Based on the photos all over social media of snowmen, white houses and big smiling faces with big rosy red cheeks people have had a blast in the snow over the weekend.

But as Monday morning dawns across the Gloucestershire many have seen temperatures plunge, roads ice and more snow fall overnight. Many kids (and adults) will rub their hands in glee at the impending snow day, while lots of business owners will question how to manage the snowy business day to come.

So, the question we are expecting most today is what happens when people can’t get to work, or workplaces can’t open because of snow? ………

Firstly, you generally can’t force people to come in to work if snow makes conditions unsafe to travel and you shouldn’t encourage staff to travel if official advice is not to or there are severe weather warnings in place.

You should not discipline (or threaten to discipline) any member of staff if their absence is due to circumstances such as snow, which are beyond their control.

You should keep in mind that conditions at home address vary wildly and each person’s home location may give rise to different challenges in getting to work, so you should not be surprised if not all colleagues who live close together make it in. Tomorrow for example getting off my street will be the problem (thanks to its steep angle) so the fact that the main roads are clear and my local colleagues will make it in doesn’t mean I will too.

Disciplinary investigation should only be considered if you believe that staff could have made it to work and they weren’t being honest about the conditions they faced.

If your staff can’t get to work because of snowy conditions or transport disruption caused by the weather, generally they are not entitled to be paid. However, it’s normally best if you can reach an agreement with staff where they work in another way (i.e. work from home, work from another location/ branch/office, or agree to make the time up at a later date etc) That way you still get work done and staff don’t miss out on pay.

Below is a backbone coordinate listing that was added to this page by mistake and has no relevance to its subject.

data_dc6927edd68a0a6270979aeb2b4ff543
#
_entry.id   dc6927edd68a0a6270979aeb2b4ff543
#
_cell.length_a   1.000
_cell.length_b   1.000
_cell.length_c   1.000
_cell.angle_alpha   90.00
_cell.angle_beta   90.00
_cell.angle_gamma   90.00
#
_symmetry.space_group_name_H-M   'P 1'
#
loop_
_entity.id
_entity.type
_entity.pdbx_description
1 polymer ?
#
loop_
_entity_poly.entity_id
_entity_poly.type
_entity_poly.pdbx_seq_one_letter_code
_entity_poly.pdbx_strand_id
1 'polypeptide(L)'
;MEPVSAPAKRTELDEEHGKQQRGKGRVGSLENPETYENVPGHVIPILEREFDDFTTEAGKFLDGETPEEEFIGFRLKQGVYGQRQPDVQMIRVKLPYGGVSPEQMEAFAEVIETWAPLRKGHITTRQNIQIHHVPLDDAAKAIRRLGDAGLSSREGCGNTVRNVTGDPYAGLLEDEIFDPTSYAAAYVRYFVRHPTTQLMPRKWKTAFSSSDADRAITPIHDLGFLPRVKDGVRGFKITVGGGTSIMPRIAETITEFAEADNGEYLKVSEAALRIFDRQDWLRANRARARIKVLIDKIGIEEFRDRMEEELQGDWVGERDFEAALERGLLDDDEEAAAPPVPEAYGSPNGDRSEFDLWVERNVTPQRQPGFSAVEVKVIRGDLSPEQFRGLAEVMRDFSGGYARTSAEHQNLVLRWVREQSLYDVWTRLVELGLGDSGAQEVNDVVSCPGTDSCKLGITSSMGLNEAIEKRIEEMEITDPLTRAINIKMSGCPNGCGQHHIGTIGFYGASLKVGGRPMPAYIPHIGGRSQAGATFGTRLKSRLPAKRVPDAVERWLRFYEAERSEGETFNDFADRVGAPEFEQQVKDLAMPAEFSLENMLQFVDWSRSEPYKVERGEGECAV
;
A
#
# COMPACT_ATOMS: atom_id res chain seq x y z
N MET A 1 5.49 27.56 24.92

You could also think about temporarily changing the hours people are expected to work. Those who are shift based and due to start a shift early in the morning are more likely to face snow problems as they are first on the roads and temperatures are generally lower. Delaying the start of the shift may mean you get more staff in to man it.

If these aren’t options for you (and they won’t be for many based on the type of work undertaken) you could allow staff to take holiday leave or time off in lieu instead of unpaid leave if staff have time to use and wish to do so.

Even when staff can get into work through the snow many find they aren’t out of the snowy woods just yet as if schools or care homes are affected by snow parents or carers are likely to need to take dependant leave. This leave is statutory unpaid time off to allow the parent or carer to make alternative care arrangements.

If it’s your workplace which is affected by snow and you can’t open (i.e. it isn’t safely accessible, or has lost power due to snow fallen trees) it may be that you need to shut for the day and tell staff not to come in (NB if you are on CitrusHR portal don’t forget you can send a message from there). In this instance staff would need to be paid (because they are willing and able to work but you are unable to provide it), unless you have a clause in your company contracts specifying another arrangement.

If you are able to get staff to work but can’t open to offer your normal service (because you don’t have enough staff or you can’t get supplies in) it is usually perfectly acceptable to ask staff to do other work so long as its reasonable. It may be a good opportunity to catch up on some admin, do some proactive calling of your customers or even just get the Christmas Dec’s up. Just be mindful that tasks need to be reasonable, and people properly trained / safe to undertake them.

Give us a call if you are unsure of any specifics and most of all enjoy the snow!